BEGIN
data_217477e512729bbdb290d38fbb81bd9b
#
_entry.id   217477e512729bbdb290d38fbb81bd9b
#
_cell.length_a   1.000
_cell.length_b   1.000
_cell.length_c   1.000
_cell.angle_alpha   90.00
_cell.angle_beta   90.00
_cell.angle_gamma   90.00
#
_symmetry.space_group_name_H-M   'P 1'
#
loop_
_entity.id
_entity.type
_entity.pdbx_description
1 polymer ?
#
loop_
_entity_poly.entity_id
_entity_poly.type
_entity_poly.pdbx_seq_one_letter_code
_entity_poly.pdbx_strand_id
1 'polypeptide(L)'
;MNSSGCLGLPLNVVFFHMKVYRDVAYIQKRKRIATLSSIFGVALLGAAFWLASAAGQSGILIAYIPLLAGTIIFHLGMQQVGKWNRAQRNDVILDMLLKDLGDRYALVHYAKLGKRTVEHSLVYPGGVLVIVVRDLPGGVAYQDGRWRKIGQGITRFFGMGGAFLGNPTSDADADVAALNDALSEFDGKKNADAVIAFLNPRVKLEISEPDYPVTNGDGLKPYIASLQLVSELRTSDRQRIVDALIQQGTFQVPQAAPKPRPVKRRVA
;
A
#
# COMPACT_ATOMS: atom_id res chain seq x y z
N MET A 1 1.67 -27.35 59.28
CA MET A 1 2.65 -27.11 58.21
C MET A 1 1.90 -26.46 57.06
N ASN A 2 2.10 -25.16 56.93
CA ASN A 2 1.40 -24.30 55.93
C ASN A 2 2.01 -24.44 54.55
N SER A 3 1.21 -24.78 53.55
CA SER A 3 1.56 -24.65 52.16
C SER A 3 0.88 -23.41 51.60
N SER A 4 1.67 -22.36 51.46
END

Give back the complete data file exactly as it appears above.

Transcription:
data_217477e512729bbdb290d38fbb81bd9b
#
_entry.id   217477e512729bbdb290d38fbb81bd9b
#
_cell.length_a   1.000
_cell.length_b   1.000
_cell.length_c   1.000
_cell.angle_alpha   90.00
_cell.angle_beta   90.00
_cell.angle_gamma   90.00
#
_symmetry.space_group_name_H-M   'P 1'
#
loop_
_entity.id
_entity.type
_entity.pdbx_description
1 polymer ?
#
loop_
_entity_poly.entity_id
_entity_poly.type
_entity_poly.pdbx_seq_one_letter_code
_entity_poly.pdbx_strand_id
1 'polypeptide(L)'
;MNSSGCLGLPLNVVFFHMKVYRDVAYIQKRKRIATLSSIFGVALLGAAFWLASAAGQSGILIAYIPLLAGTIIFHLGMQQVGKWNRAQRNDVILDMLLKDLGDRYALVHYAKLGKRTVEHSLVYPGGVLVIVVRDLPGGVAYQDGRWRKIGQGITRFFGMGGAFLGNPTSDADADVAALNDALSEFDGKKNADAVIAFLNPRVKLEISEPDYPVTNGDGLKPYIASLQLVSELRTSDRQRIVDALIQQGTFQVPQAAPKPRPVKRRVA
;
A
#
# COMPACT_ATOMS: atom_id res chain seq x y z
N MET A 1 1.67 -27.35 59.28
CA MET A 1 2.65 -27.11 58.21
C MET A 1 1.90 -26.46 57.06
N ASN A 2 2.10 -25.16 56.93
CA ASN A 2 1.40 -24.30 55.93
C ASN A 2 2.01 -24.44 54.55
N SER A 3 1.21 -24.78 53.55
CA SER A 3 1.56 -24.65 52.16
C SER A 3 0.88 -23.41 51.60
N SER A 4 1.67 -22.36 51.46